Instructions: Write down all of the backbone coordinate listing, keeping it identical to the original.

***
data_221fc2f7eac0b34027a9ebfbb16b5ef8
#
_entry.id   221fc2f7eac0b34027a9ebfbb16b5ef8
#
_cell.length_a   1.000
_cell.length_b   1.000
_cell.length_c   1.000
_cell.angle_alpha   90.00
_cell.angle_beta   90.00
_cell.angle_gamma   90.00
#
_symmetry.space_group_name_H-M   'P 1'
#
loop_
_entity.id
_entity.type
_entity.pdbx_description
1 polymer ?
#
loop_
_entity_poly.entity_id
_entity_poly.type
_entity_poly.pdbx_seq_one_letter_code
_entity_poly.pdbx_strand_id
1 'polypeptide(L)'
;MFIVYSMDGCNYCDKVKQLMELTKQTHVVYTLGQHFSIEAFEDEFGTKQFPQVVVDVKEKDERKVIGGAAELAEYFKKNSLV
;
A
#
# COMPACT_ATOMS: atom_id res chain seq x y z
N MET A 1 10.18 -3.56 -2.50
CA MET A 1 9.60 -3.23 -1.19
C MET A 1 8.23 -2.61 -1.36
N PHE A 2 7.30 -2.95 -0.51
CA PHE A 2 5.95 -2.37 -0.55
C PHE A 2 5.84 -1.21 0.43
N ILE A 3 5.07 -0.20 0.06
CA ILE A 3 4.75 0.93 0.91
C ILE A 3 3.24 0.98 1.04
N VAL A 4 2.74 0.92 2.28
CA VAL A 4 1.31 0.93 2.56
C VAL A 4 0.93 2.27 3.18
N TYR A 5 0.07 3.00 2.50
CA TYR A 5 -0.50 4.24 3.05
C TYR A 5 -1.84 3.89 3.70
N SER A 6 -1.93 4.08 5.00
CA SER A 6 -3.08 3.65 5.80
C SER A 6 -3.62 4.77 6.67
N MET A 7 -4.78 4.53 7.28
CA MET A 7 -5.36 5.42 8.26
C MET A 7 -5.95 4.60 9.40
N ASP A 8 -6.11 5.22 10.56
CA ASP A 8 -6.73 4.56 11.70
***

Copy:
data_221fc2f7eac0b34027a9ebfbb16b5ef8
#
_entry.id   221fc2f7eac0b34027a9ebfbb16b5ef8
#
_cell.length_a   1.000
_cell.length_b   1.000
_cell.length_c   1.000
_cell.angle_alpha   90.00
_cell.angle_beta   90.00
_cell.angle_gamma   90.00
#
_symmetry.space_group_name_H-M   'P 1'
#
loop_
_entity.id
_entity.type
_entity.pdbx_description
1 polymer ?
#
loop_
_entity_poly.entity_id
_entity_poly.type
_entity_poly.pdbx_seq_one_letter_code
_entity_poly.pdbx_strand_id
1 'polypeptide(L)'
;MFIVYSMDGCNYCDKVKQLMELTKQTHVVYTLGQHFSIEAFEDEFGTKQFPQVVVDVKEKDERKVIGGAAELAEYFKKNSLV
;
A
#
# COMPACT_ATOMS: atom_id res chain seq x y z
N MET A 1 10.18 -3.56 -2.50
CA MET A 1 9.60 -3.23 -1.19
C MET A 1 8.23 -2.61 -1.36
N PHE A 2 7.30 -2.95 -0.51
CA PHE A 2 5.95 -2.37 -0.55
C PHE A 2 5.84 -1.21 0.43
N ILE A 3 5.07 -0.20 0.06
CA ILE A 3 4.75 0.93 0.91
C ILE A 3 3.24 0.98 1.04
N VAL A 4 2.74 0.92 2.28
CA VAL A 4 1.31 0.93 2.56
C VAL A 4 0.93 2.27 3.18
N TYR A 5 0.07 3.00 2.50
CA TYR A 5 -0.50 4.24 3.05
C TYR A 5 -1.84 3.89 3.70
N SER A 6 -1.93 4.08 5.00
CA SER A 6 -3.08 3.65 5.80
C SER A 6 -3.62 4.77 6.67
N MET A 7 -4.78 4.53 7.28
CA MET A 7 -5.36 5.42 8.26
C MET A 7 -5.95 4.60 9.40
N ASP A 8 -6.11 5.22 10.56
CA ASP A 8 -6.73 4.56 11.70